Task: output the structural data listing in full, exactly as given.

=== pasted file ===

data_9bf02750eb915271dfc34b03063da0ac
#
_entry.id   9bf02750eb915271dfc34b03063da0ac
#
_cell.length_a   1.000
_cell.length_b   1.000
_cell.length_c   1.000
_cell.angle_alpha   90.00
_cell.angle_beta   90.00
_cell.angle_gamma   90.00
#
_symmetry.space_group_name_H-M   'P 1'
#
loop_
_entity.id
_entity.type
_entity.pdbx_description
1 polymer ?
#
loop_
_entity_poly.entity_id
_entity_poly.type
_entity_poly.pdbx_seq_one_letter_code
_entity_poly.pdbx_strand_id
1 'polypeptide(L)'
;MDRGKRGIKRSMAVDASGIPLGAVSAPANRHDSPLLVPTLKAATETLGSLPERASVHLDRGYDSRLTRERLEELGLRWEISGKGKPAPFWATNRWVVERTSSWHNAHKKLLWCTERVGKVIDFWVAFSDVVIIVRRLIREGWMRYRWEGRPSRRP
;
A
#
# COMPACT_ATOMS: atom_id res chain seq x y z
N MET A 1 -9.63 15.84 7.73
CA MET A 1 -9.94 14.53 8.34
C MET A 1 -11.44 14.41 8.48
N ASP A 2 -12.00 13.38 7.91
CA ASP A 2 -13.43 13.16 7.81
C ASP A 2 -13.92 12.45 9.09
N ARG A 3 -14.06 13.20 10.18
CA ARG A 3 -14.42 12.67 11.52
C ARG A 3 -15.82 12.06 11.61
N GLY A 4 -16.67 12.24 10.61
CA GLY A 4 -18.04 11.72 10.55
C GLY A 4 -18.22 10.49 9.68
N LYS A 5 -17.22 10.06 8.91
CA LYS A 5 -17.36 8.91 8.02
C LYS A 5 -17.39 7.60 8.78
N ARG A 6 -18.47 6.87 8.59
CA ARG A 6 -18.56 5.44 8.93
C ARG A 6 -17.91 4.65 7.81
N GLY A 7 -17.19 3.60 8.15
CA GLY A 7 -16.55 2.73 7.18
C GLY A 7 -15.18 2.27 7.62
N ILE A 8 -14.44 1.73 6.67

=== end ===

data_9bf02750eb915271dfc34b03063da0ac
#
_entry.id   9bf02750eb915271dfc34b03063da0ac
#
_cell.length_a   1.000
_cell.length_b   1.000
_cell.length_c   1.000
_cell.angle_alpha   90.00
_cell.angle_beta   90.00
_cell.angle_gamma   90.00
#
_symmetry.space_group_name_H-M   'P 1'
#
loop_
_entity.id
_entity.type
_entity.pdbx_description
1 polymer ?
#
loop_
_entity_poly.entity_id
_entity_poly.type
_entity_poly.pdbx_seq_one_letter_code
_entity_poly.pdbx_strand_id
1 'polypeptide(L)'
;MDRGKRGIKRSMAVDASGIPLGAVSAPANRHDSPLLVPTLKAATETLGSLPERASVHLDRGYDSRLTRERLEELGLRWEISGKGKPAPFWATNRWVVERTSSWHNAHKKLLWCTERVGKVIDFWVAFSDVVIIVRRLIREGWMRYRWEGRPSRRP
;
A
#
# COMPACT_ATOMS: atom_id res chain seq x y z
N MET A 1 -9.63 15.84 7.73
CA MET A 1 -9.94 14.53 8.34
C MET A 1 -11.44 14.41 8.48
N ASP A 2 -12.00 13.38 7.91
CA ASP A 2 -13.43 13.16 7.81
C ASP A 2 -13.92 12.45 9.09
N ARG A 3 -14.06 13.20 10.18
CA ARG A 3 -14.42 12.67 11.52
C ARG A 3 -15.82 12.06 11.61
N GLY A 4 -16.67 12.24 10.61
CA GLY A 4 -18.04 11.72 10.55
C GLY A 4 -18.22 10.49 9.68
N LYS A 5 -17.22 10.06 8.91
CA LYS A 5 -17.36 8.91 8.02
C LYS A 5 -17.39 7.60 8.78
N ARG A 6 -18.47 6.87 8.59
CA ARG A 6 -18.56 5.44 8.93
C ARG A 6 -17.91 4.65 7.81
N GLY A 7 -17.19 3.60 8.15
CA GLY A 7 -16.55 2.73 7.18
C GLY A 7 -15.18 2.27 7.62
N ILE A 8 -14.44 1.73 6.67